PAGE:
According to right-wing thinking, a victory by the likes of Walker, Florida Gov. Rick Scott, Ohio Gov. John Kasich and Kansas Gov. Sam Brownback would embolden other state leaders to follow them without fear of voter reprisal. On the other hand, if those governors had suffered defeat, GOP political strategists might be inclined to interpret the corporate right’s policies as too politically risky. But all four governors won, giving the Koch brothers and their corporate colleagues reason to feel vindicated. 

Those victories, however, were far from decisive concerning the corporate right’s agenda. Kasich was helped by a deeply flawed opponent, as well as by the way his state has benefitted from the nation’s economic recovery. Scott won by only one percent of the vote — and only because voter turnout was mystifyingly low in heavily Democratic Dade and Broward counties. 

Democratic turnout is generally small in midterm elections and polls show that Republican voters were more determined to punish Democratic President Barack Obama than to support right-wing corporate policies, which the majority of voters don’t even understand.

If Democrats in Milwaukee and Dane counties had turned out for challenger Mary Burke in the same numbers that they have during the past two presidential elections, Walker would not have won by the 5.7 percent margin he did, or perhaps not even at all.

Former President George W. Bush made the mistake of interpreting his slim 2004 reelection victory as a mandate to continue his first-term agenda. The results were losses in the 2006 midterm elections and a Democratic landslide in 2008. Pundits expect that history to repeat itself in 2016 if the GOP treats its 2014 victories, which reflected antipathy toward Obama more than anything else, as a burning desire among voters for more of the GOP’s corporate-right agenda.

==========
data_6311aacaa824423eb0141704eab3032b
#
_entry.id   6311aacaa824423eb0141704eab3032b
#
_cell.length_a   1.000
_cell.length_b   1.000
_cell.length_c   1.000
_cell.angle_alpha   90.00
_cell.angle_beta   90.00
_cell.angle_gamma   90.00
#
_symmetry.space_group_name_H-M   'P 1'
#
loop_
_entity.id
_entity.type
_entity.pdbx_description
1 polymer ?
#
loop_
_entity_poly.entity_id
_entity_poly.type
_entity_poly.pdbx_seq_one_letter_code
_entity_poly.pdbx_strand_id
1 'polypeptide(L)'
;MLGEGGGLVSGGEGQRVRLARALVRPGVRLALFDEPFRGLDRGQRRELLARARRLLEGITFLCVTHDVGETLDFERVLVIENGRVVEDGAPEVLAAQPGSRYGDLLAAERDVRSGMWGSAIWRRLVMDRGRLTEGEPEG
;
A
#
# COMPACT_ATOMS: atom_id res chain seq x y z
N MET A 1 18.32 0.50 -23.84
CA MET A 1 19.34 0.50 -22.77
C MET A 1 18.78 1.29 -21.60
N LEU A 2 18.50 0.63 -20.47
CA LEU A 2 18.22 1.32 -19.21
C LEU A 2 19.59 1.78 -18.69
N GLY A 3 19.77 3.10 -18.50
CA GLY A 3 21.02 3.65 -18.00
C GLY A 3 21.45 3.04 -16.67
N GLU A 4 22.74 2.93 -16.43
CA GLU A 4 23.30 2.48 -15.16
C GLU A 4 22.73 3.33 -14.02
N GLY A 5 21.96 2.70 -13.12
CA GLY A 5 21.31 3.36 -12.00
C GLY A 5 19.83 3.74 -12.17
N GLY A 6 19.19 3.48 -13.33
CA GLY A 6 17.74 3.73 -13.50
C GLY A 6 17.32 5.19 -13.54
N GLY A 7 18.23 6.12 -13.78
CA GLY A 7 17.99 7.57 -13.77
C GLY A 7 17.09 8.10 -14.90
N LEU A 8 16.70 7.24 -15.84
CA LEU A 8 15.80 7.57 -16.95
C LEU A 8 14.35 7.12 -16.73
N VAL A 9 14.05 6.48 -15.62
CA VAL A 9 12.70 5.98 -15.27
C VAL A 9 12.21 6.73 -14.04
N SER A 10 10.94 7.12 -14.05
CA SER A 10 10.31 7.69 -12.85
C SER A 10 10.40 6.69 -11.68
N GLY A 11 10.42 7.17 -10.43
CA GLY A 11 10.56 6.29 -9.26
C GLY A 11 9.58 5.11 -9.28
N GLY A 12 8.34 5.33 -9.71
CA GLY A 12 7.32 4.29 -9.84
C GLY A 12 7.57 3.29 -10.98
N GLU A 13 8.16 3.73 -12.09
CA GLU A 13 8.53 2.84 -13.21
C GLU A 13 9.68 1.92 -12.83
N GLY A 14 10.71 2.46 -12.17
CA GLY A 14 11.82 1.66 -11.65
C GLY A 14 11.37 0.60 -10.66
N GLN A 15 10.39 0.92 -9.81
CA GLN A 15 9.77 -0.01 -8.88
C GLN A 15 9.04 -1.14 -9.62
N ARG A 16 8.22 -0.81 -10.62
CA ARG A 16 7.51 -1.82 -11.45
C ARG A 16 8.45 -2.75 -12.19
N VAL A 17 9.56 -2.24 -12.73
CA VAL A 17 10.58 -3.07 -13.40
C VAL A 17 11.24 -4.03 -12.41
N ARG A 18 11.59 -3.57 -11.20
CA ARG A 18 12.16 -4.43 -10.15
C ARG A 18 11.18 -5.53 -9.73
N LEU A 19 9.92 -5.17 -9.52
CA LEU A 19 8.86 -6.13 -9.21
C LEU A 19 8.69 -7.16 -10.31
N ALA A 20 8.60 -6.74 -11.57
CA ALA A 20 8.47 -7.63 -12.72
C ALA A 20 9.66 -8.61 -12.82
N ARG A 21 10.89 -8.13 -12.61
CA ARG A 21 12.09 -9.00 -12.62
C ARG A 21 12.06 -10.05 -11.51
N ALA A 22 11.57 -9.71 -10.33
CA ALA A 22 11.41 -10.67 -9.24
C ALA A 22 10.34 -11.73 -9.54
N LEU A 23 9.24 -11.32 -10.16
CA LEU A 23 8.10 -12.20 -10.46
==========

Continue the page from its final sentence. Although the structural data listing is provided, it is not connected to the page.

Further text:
Progressive Wisconsinites owe Burke gratitude for operating such a disciplined, energetic campaign on our behalf. She promised to work hard every day if elected, and judging by her spirited and tenacious campaign, we have every reason to believe her. One of the greatest pleasures of observing the gubernatorial race was watching Burke find her footing on the campaign trail. But the last-minute, right-wing media smears perpetuated against Burke, still largely a stranger to the electorate, put her on the defensive at a time when she was gaining momentum. That, combined with typically lower Democratic midterm turnout, anti-Obama backlash and the long-established history of losses suffered by the party in the White House during the sixth year of an eight-year term, sealed the deal against her.

Nevertheless, Burke’s fortitude, commitment and remarkable restraint in a contest that grew more vicious as Election Day neared will not be forgotten. While she has vowed since the election to never again campaign for statewide office, we hope her example galvanizes progressives equally committed to reclaiming this state from corporate interests that see Wisconsin as nothing more than a political pawn. Wisconsin deserves leaders in her mold, pragmatic individuals with real-world experience who want to solve Wisconsin’s problems, not create more division.

On the record: Ann Coulter said what?

“This is a personal matter between him and his pollster. It is none of the public’s business what Walker decides in the privacy of his own governor’s mansion.”

— STEPHEN COLBERT mocking Wisconsin Gov. Scott Walker for refusing to articulate his views on same-sex marriage.

“I’m pretty traditional guy, almost 60 years old. I think marriage is between a man and a woman. But again if the voters decide that they want gay marriage I’m not going to oppose it.”

— U.S. SEN. RON JOHNSON telling CNBC’s Squawk Box that Republicans must stop focusing on social issues such as same-sex marriage in order to win elections.